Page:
Centuries of benefactors honoured at Trinity dining hall

Queen Elizabeth I and Lord Iveagh among donors to university since its foundation

Beneath the ceiling of Trinity College Dublin's grand dining hall the names have been embossed of some 400 years of benefactors ranging from 16th century monarchs Queen Elizabeth I and James I to modern-day philanthropists Michael Smurfit and Chuck Feeney's Atlantic Philanthropies .

Alongside the 61 names unveiled today on a frieze at the entrance is a quote from first century BC poet Virgil which translates as ’your name, honour and praise shall always remain’ (Semper honos nomenqve tvvm lavdesqve manebvnt).

The first two places on the ’Benefactors through the Centuries’ list are given to Elizabeth I and Dublin Corporation. A legal instrument (letters patent) from the Tudor queen of England and Ireland founded the university in 1592. A site given by the corporation allowed the institution to make its home in its city centre location.

Names on the roll to honour donors of "substantial gifts" to the university include Irish historical figures such as Sir Turlough O'Neill, former TCD chancellor Lord John Beresford and physician Sir Patrick Dun as well as prominent businessmen through the centuries from head of Guinness Edward Cecil Guinness (Lord Iveagh)to former Lehman brothers chief the late Lewis Glucksman, developer Bernard McNamara , financier Dermot Desmond and chairman of The Irish Times board David Went.


The Irish Times is among several Irish companies to feature on the list which also includes including Allied Irish Banks, Bank of Ireland, Irish Life as well as some non-Irish companies such as Coca-cola Corporation and Google.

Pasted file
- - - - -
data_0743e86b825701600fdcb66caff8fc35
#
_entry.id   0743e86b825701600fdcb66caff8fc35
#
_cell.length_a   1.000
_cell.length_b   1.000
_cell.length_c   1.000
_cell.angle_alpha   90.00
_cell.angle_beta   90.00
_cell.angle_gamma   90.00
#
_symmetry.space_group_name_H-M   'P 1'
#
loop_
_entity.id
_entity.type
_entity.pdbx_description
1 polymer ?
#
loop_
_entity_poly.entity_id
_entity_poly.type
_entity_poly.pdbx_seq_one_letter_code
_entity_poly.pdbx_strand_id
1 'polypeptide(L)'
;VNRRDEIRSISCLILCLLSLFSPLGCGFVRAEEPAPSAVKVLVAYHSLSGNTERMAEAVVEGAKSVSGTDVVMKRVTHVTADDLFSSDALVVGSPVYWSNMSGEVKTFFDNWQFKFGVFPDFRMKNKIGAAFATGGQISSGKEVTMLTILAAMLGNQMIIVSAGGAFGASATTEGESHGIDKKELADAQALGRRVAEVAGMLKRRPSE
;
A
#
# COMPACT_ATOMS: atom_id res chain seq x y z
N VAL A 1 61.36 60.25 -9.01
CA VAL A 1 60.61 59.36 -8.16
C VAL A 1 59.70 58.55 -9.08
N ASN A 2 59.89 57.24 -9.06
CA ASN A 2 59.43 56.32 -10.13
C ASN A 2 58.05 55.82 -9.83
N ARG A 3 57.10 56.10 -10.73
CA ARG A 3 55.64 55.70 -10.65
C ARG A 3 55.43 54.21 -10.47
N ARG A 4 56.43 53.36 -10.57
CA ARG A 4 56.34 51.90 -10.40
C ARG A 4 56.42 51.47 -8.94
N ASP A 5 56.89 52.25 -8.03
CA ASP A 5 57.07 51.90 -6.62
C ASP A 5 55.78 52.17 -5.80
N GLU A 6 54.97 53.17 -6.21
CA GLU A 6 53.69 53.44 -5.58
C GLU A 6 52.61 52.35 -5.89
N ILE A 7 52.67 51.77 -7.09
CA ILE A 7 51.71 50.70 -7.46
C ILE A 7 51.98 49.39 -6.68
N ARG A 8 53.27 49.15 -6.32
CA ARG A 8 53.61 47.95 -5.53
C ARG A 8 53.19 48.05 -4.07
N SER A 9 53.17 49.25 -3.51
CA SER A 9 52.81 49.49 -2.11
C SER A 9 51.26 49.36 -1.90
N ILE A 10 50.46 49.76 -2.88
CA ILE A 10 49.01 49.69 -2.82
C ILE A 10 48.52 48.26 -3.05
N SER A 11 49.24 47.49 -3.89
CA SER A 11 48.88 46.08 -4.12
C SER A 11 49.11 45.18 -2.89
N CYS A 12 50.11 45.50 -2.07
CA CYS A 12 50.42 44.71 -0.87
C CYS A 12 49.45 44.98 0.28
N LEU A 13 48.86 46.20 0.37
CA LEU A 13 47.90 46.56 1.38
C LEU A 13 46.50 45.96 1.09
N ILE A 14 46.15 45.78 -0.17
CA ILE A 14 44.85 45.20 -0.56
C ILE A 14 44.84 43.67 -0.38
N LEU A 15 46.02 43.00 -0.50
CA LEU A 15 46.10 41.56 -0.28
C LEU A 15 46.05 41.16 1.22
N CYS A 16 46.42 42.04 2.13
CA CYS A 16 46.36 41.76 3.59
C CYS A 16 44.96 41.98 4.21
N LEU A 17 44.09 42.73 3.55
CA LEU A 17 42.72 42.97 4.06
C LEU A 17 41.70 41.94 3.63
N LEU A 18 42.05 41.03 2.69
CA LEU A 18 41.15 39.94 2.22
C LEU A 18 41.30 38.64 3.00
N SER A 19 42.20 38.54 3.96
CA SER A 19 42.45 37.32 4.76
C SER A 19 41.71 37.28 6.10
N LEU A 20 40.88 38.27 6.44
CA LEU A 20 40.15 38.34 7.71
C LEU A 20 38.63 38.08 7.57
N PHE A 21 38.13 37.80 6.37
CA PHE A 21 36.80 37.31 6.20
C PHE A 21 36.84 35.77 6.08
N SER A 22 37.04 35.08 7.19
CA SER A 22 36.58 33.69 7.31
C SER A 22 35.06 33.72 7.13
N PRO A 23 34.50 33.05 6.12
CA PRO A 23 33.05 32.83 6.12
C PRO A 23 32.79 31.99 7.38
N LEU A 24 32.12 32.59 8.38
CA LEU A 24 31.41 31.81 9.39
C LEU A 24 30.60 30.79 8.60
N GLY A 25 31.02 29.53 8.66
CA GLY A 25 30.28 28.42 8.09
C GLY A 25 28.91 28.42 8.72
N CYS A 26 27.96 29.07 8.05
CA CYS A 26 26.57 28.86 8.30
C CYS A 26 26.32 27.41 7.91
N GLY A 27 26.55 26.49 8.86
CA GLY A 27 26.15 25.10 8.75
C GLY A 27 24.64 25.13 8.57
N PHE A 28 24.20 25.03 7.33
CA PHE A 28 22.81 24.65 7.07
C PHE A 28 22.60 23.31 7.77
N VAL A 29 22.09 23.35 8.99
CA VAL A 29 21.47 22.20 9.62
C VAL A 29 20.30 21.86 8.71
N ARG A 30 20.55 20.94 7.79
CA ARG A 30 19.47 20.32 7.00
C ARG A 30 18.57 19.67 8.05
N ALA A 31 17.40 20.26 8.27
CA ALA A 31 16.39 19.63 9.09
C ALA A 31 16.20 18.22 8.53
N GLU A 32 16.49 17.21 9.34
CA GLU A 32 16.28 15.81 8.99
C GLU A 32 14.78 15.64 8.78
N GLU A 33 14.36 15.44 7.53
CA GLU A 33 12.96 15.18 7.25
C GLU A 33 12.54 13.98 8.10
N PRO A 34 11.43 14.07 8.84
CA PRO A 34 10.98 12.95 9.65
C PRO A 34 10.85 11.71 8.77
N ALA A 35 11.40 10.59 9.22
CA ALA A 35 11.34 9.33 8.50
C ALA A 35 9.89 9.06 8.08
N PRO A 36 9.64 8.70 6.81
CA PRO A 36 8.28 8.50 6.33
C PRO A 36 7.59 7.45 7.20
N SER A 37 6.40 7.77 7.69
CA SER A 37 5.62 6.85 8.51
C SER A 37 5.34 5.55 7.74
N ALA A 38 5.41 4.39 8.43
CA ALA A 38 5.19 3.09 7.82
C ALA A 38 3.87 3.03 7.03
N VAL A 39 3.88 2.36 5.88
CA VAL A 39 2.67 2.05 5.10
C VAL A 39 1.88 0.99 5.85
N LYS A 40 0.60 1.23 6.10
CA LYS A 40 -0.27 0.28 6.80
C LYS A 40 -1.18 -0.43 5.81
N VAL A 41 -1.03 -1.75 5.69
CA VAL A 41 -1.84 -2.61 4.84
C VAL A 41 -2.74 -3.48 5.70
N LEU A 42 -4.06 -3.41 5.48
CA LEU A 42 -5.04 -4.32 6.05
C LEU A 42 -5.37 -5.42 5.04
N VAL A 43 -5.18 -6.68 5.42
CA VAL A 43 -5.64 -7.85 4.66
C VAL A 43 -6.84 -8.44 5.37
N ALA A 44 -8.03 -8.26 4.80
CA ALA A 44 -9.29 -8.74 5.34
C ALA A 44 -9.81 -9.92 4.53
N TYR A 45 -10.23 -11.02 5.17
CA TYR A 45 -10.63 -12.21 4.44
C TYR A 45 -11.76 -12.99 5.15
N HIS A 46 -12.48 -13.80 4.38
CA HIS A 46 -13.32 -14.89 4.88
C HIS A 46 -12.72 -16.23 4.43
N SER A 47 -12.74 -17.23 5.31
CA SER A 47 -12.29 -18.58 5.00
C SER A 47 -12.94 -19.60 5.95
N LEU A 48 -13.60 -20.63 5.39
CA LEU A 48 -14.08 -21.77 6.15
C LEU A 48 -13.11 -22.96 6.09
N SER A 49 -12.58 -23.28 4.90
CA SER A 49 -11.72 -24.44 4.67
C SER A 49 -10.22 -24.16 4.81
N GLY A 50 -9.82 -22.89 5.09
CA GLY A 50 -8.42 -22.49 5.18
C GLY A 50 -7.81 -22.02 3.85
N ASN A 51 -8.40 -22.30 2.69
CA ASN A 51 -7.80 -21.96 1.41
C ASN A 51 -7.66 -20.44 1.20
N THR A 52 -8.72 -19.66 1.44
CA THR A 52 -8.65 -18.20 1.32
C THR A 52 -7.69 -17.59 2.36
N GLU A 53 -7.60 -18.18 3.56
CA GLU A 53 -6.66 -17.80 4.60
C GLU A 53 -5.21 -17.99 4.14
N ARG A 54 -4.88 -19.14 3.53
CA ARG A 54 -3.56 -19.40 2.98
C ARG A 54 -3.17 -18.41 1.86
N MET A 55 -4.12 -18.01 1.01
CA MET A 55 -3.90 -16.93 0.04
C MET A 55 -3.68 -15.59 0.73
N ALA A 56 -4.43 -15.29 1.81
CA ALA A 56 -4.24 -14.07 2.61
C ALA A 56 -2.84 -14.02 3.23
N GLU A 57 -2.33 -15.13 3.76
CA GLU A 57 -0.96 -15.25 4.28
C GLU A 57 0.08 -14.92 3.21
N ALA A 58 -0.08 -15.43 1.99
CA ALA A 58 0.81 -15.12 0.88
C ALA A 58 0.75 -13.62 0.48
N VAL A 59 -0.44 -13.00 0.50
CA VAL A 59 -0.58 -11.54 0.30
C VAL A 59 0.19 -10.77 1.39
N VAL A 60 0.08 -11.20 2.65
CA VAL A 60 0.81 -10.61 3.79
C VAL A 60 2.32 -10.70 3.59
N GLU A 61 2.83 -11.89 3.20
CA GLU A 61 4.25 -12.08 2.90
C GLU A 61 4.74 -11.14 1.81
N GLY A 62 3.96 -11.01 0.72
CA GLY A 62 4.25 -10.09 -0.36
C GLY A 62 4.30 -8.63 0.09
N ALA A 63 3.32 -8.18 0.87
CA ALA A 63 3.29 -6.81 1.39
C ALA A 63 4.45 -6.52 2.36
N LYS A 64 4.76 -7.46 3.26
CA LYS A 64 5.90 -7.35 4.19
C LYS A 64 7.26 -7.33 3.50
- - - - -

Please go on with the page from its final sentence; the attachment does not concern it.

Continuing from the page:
The final three names on the list are the people of Ireland, the Government of Ireland and its agencies and Alumni donors.

"This is our permanent and public testament to the generosity of individuals, foundations, trusts and corporations through the ages," Trinity chancellor Dr Mary Robinson said as she unveiled the roll of honour .

"If we want to have the best and most successful small country in the world, correct investment in third level education is a big part of the formula to make it happen and if we are to have institutions we can be proud of, we need to step forward,"Dr Martin Naughton chairman of the Glen Dimplex Group said as he spoke on behalf of benefactors.

Provost of Trinity College Dublin, Dr Patrick Prendergast, said generous donors to TCD are ", inspired by their wish to benefit the public good" and have seen their support maximised . "We are honoured that they placed their trust in Trinity" he said.

Genevieve Carbery

Genevieve Carbery

Genevieve Carbery is an Assistant News Editor at The Irish Times